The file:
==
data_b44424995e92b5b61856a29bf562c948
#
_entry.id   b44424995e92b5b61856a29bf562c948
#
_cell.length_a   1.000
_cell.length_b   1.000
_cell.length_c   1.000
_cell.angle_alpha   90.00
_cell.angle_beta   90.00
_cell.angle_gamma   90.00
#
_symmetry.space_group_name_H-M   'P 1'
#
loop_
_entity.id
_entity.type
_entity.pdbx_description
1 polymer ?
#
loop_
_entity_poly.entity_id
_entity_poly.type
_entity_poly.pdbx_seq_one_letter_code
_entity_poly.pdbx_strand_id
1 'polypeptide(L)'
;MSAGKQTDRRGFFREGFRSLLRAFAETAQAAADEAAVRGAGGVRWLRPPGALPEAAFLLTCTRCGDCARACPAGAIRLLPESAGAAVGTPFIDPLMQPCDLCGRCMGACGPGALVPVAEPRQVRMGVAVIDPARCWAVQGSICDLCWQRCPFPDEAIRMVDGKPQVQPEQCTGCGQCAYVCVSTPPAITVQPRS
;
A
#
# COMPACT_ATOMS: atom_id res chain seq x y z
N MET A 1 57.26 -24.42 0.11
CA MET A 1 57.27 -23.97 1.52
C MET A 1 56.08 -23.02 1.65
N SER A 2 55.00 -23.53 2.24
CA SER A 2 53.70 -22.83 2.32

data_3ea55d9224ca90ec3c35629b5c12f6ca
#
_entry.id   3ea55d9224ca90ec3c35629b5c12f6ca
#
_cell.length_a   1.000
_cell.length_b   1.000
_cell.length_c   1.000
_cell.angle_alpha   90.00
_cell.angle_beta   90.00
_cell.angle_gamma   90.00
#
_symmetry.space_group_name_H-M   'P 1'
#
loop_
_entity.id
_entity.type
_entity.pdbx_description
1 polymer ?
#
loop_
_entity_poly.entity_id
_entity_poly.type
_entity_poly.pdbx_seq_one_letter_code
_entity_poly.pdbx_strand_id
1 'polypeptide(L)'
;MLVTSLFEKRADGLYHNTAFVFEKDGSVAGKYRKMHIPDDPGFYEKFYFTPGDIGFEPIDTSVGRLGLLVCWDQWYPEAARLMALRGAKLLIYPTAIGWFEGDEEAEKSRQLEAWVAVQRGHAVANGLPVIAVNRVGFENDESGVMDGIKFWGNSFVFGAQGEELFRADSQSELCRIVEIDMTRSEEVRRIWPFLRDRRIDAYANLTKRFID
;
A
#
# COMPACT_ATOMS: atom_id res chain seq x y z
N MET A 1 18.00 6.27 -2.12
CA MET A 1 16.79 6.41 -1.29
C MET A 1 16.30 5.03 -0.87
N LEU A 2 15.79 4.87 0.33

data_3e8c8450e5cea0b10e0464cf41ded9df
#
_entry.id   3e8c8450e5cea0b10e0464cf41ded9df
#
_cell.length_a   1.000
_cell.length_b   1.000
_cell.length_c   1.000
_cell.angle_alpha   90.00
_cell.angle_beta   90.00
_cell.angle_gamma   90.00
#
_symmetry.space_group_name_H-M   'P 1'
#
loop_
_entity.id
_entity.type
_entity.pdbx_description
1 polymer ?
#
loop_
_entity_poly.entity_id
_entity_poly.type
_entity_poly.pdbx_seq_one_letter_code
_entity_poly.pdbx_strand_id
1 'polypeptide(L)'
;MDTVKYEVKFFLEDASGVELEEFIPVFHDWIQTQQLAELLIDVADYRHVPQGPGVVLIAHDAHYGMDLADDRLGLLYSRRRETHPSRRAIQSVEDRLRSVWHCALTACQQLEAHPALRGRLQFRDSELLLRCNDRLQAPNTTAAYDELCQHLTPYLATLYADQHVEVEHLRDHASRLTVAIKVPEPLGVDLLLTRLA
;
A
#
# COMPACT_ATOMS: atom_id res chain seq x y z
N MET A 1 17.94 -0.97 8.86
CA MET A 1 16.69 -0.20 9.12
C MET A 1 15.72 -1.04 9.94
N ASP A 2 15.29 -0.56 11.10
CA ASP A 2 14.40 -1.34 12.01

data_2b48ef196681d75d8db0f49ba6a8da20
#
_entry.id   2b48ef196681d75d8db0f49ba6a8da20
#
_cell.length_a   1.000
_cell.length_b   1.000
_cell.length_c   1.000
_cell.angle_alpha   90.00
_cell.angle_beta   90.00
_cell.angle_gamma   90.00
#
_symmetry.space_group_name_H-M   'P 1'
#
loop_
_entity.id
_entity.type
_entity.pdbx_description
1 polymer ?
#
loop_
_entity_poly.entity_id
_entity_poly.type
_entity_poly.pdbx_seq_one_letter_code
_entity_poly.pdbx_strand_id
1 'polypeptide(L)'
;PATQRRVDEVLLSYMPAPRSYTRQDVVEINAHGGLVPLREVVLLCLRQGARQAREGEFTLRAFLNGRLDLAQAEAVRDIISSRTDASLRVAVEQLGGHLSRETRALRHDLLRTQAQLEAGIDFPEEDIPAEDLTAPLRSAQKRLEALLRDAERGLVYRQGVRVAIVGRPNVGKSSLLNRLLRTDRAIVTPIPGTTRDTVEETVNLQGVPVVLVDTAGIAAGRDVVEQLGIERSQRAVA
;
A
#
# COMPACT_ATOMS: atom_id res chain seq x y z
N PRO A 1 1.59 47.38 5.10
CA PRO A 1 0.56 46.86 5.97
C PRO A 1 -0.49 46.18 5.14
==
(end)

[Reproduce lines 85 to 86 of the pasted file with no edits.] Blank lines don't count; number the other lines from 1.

_entity.type
_entity.pdbx_description